Ed eventually quit his mining jobs and spent full time mining specimens on his own, not only at Butte but at other important Rocky Mountain localities from Arizona to Canada. His favorite localities included the Blackbird mine in Lemhi County, Idaho (for vivianite and ludlamite), the Beaver mine in British Columbia (for linarite), the Rock Candy mine in British Columbia (for fluorite and barite), the Rowley and Red Cloud mines in Arizona (for wulfenite), the Apache mine in Arizona (for vanadinite), Topaz Mountain in Utah (for topaz and bixbyite), and Majuba Hill in Nevada (for clinoclase and olivenite). He was also the person responsible for discovering cyanotrichite in the Grandview mine in the Grand Canyon.
Ed dressed consistently in black shoes, black slacks, and a white open-collar silk shirt—and was usually smoking or chewing on a big cigar. He insisted on doing all business in cash, and always carried a cigar box stuffed with $100 bills. He would periodically pile his excellent specimen stock into custom-made, cotton-lined, compartmentalized redwood boxes in the trunk of his car and head out across the West and Southwest offering specimens to his regular buyers, which included Russell Filer, George Bideaux, John Patrick, Al McGuinness, Hal Miller, George Burnham, Al Haag and many others.
Ed traveled for many years in a 1958 black Lincoln Town Car. Literally the paint was peeling off and the car was approaching 300,000 miles. Asked why he didn't get a new car he answered curtly, "I like this one". When he eventually did buy a new Lincoln, the salesman told him that it was black; later, Ed was furious when he showed it off to one of his mineral customers and was gently informed that it was actually maroon (of course he returned it for a genuinely black one).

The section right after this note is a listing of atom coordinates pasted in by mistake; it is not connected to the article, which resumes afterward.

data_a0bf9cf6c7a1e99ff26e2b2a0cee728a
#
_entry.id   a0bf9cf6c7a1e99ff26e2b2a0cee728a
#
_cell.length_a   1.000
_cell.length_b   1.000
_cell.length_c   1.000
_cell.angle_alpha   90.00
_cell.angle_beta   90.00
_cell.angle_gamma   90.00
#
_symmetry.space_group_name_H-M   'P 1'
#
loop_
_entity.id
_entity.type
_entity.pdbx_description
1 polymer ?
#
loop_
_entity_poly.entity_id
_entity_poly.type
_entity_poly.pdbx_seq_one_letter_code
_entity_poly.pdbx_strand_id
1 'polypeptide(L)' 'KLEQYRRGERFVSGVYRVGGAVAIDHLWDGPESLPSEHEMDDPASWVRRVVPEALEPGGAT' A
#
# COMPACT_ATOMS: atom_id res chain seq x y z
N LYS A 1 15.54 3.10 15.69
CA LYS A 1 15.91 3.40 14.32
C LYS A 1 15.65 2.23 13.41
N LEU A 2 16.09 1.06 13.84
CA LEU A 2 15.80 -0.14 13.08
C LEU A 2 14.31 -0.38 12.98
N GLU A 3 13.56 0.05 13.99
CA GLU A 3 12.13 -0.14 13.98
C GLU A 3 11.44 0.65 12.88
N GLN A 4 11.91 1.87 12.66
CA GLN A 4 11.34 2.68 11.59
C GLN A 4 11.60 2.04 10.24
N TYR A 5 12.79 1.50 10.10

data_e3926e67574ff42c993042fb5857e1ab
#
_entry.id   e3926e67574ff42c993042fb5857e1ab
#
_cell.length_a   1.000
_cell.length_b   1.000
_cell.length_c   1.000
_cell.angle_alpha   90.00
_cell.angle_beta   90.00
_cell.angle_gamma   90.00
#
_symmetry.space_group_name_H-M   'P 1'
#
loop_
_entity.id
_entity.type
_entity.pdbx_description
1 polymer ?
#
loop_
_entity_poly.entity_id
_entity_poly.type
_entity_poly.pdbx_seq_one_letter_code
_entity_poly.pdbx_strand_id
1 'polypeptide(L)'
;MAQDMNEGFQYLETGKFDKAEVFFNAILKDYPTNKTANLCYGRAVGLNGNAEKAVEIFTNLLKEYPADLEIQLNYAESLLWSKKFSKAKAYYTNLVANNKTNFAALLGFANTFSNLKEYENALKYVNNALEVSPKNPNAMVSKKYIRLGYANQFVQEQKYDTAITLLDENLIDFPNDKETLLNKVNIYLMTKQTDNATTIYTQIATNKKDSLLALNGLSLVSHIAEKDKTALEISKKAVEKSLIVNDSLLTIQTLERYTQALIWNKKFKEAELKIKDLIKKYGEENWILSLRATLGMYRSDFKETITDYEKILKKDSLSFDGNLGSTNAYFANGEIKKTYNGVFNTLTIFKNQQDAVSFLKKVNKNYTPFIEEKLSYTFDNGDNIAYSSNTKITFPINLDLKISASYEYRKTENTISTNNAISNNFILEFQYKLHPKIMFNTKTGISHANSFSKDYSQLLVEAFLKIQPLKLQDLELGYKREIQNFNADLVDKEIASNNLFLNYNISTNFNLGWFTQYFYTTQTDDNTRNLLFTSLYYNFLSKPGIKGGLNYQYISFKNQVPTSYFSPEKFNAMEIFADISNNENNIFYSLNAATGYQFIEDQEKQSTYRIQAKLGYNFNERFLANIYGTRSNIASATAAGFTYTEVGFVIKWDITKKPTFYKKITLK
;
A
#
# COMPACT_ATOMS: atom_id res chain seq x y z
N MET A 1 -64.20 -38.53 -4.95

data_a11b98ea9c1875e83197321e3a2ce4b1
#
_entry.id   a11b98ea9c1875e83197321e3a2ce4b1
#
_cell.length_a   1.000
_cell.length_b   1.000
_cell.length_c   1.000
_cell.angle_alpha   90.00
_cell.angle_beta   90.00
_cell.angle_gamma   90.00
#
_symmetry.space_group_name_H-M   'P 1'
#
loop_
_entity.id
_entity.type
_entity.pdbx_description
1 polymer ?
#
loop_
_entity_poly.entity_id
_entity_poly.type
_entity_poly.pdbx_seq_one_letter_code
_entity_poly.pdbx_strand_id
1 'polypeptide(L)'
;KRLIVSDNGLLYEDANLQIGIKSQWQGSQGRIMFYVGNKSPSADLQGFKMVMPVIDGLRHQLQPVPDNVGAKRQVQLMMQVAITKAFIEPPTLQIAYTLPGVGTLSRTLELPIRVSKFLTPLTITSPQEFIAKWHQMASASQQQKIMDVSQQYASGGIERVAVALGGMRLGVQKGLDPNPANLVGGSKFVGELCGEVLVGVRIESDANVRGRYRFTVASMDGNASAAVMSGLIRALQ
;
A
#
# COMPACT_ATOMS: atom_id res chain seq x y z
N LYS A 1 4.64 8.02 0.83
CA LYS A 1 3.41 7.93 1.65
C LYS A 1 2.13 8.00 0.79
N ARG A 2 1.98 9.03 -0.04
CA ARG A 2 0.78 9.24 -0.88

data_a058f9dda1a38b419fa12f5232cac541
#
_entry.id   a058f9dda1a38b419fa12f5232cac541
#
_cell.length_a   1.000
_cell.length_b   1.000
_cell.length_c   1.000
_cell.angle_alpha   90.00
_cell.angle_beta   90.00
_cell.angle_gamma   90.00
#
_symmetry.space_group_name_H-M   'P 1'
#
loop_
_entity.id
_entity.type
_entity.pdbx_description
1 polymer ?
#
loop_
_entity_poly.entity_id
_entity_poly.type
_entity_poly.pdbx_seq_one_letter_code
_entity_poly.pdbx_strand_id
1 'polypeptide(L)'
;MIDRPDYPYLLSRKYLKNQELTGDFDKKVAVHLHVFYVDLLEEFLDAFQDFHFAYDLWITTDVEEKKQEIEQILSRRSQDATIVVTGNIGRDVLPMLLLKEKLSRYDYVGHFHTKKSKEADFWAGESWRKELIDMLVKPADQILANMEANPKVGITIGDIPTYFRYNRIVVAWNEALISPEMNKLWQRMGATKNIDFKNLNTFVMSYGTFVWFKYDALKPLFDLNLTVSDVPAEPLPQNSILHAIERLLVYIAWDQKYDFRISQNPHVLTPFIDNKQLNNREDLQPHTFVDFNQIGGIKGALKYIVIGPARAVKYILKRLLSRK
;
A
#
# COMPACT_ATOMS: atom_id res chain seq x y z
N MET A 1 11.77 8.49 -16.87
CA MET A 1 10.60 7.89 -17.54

Ed McDole suffered from diabetes, and died in his hotel room in Silverton, Colorado on May 21, 1970, at the age of 58. He is buried in the mountains overlooking Silverton, where his friends chipped in for a granite headstone reading "Ed McDole, Montana Mineral King, A Legend in his Own Time."
In 1972 Ed's friends John Patrick and Al McGuinness established the Ed McDole Award at the annual Tucson Gem and Mineral Show, and it immediately became the highest honor bestowed in the field of mineral collecting. It was awarded for 19 consecutive years until being retired following the death of McGuinness.
BIDEAUX, R.A. (2002) Ed McDole, "Montana Mineral King." Mineralogical Record, 33, 71-74.
FILER, R. (2006) Ed McDole remembered. Mineralogical Record, 37, 487-488.
U.S. Federal Census, 1920, 1930.
National Geographic, February 1974, mentions Ed McDole in an article by David S. Boyer, called, "The Glittering World of Rockhounds."
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[Citation format for this entry:
WILSON, Wendell E. (2019)
Biographical Archive, at www.mineralogicalrecord.com.]
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(only known photo)
||Label for a specimen that Earl Shaw purchased from McDole in 1957. (Courtesy of Dan Evanich)|
||Hillside Cemetery, Silverton, Colorado|